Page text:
Part three of my series on the impact of high-dimensional geometry on search algorithms will have to wait at least until after the Victoria Day weekend -- I'm crazy busy getting wedding invitations out, working on last-minute book edits and, oh yeah, that Whidbey thing.
However I will take a couple minutes out of my crazy busy schedule to comment on Eric Bakovic's recent posting about why Yoda talks like that.
"My own take is a little more cynical. I think it's just that Yoda is old and wise and therefore speaks in a way that sounds like he's saying something much deeper than he actually is."
I agree -- sort of. I'm not quite that cynical. I always assumed that Lucas was simply ripping off, I mean, making an homage to The Lord of the Rings. Tolkien, a professional linguist with a world-class knowledge of the evolution of the English language, was a master of this technique. Every single character in The Lord of the Rings speaks with a syntax and diction appropriate to their race, age, learning, intelligence and social standing.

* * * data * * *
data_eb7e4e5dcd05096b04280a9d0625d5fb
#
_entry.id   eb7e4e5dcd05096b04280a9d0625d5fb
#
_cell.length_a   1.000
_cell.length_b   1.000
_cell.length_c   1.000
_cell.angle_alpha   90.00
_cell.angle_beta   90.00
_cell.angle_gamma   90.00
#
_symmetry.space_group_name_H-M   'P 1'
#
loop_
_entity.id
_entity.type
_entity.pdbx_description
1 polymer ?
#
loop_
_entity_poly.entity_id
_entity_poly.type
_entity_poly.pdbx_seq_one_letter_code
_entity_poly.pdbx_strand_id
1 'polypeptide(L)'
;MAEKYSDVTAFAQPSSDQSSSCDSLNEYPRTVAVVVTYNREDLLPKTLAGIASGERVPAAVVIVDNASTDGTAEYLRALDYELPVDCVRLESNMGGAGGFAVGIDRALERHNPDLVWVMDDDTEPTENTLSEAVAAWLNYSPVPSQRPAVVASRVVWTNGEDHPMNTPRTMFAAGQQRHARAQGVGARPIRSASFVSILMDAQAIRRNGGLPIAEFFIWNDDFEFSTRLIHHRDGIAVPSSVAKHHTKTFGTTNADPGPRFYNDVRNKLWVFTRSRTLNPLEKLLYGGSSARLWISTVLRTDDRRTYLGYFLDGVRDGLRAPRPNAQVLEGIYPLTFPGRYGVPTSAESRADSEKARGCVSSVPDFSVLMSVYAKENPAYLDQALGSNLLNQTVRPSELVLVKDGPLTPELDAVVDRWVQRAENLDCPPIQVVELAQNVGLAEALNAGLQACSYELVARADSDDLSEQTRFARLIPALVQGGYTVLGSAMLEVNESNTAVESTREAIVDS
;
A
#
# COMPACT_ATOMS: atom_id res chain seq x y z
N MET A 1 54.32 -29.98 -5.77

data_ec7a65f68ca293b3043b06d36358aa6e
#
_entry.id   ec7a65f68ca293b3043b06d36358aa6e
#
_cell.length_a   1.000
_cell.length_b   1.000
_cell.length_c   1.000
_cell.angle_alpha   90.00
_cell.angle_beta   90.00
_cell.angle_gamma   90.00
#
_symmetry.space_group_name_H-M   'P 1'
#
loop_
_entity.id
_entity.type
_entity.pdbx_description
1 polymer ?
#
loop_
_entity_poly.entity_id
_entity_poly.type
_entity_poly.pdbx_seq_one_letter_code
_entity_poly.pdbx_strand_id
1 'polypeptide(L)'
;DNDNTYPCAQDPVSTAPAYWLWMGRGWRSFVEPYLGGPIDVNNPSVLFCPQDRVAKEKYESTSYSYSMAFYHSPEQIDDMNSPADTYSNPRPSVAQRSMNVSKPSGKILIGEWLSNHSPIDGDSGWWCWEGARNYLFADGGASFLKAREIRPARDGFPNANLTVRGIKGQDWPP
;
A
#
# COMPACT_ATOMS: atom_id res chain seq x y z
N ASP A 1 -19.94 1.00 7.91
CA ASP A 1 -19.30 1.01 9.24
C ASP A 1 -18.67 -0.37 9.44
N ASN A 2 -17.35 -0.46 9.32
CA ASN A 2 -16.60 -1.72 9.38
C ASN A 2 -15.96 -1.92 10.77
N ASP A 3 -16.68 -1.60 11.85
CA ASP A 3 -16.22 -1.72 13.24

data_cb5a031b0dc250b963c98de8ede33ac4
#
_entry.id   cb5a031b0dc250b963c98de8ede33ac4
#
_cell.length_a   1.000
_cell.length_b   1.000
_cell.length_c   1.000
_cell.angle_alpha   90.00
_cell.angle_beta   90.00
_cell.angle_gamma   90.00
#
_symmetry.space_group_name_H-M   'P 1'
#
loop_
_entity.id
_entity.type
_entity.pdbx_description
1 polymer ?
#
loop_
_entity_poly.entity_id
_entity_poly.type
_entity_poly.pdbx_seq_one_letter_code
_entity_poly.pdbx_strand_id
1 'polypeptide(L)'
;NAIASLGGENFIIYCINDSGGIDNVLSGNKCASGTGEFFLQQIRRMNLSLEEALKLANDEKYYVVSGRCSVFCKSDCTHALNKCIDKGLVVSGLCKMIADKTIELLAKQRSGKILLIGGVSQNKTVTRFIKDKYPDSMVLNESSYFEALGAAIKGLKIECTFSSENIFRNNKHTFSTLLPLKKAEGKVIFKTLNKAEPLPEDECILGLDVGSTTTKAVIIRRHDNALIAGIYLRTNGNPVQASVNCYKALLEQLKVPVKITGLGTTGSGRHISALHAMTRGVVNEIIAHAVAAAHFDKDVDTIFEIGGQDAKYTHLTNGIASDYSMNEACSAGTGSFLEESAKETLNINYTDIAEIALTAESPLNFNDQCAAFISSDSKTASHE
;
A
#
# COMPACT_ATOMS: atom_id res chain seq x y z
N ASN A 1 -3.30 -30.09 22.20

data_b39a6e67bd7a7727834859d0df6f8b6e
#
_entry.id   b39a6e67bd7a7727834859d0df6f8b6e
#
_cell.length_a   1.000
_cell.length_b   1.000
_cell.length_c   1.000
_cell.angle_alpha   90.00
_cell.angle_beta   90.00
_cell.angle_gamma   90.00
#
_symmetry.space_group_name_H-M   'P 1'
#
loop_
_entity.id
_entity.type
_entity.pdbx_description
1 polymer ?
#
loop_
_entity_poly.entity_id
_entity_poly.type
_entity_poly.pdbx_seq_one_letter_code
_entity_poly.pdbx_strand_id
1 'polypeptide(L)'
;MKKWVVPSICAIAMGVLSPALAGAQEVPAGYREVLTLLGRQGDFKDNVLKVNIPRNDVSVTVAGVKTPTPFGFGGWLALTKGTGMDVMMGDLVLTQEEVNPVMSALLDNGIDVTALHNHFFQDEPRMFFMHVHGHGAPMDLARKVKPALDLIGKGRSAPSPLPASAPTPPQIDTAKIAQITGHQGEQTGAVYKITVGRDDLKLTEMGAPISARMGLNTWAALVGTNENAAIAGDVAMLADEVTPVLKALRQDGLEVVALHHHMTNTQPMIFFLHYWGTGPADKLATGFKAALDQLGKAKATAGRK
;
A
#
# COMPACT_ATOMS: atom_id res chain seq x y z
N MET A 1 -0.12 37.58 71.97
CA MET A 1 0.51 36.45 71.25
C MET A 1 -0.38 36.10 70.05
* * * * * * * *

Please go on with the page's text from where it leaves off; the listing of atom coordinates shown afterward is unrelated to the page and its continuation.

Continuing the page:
Elrond, an Elvish leader who has been alive for millennia, uses a high-class vocabulary with lots of Latin and Greek roots and an archaic, formal syntax. Sam, a young working-class hobbit, uses only modern syntax and a countrified vocabulary. The riders of Rohan actually speak Anglo-Saxon amongst themselves and when they speak "English", use an archaic syntax, but not nearly so archaic as Elrond. They hardly ever use English words derived from Latin.
In my misspent youth I read a lot of badly written fantasy novels, and it is amusing and a little bit sad to see lesser writers try to fake their way through this technique. It takes more than throwing in "thou art the son of the wizard, art thou not?" every now and then to make a character seem authentically archaic. They do a pretty decent job with Yoda. I believe that guy's 900 years old!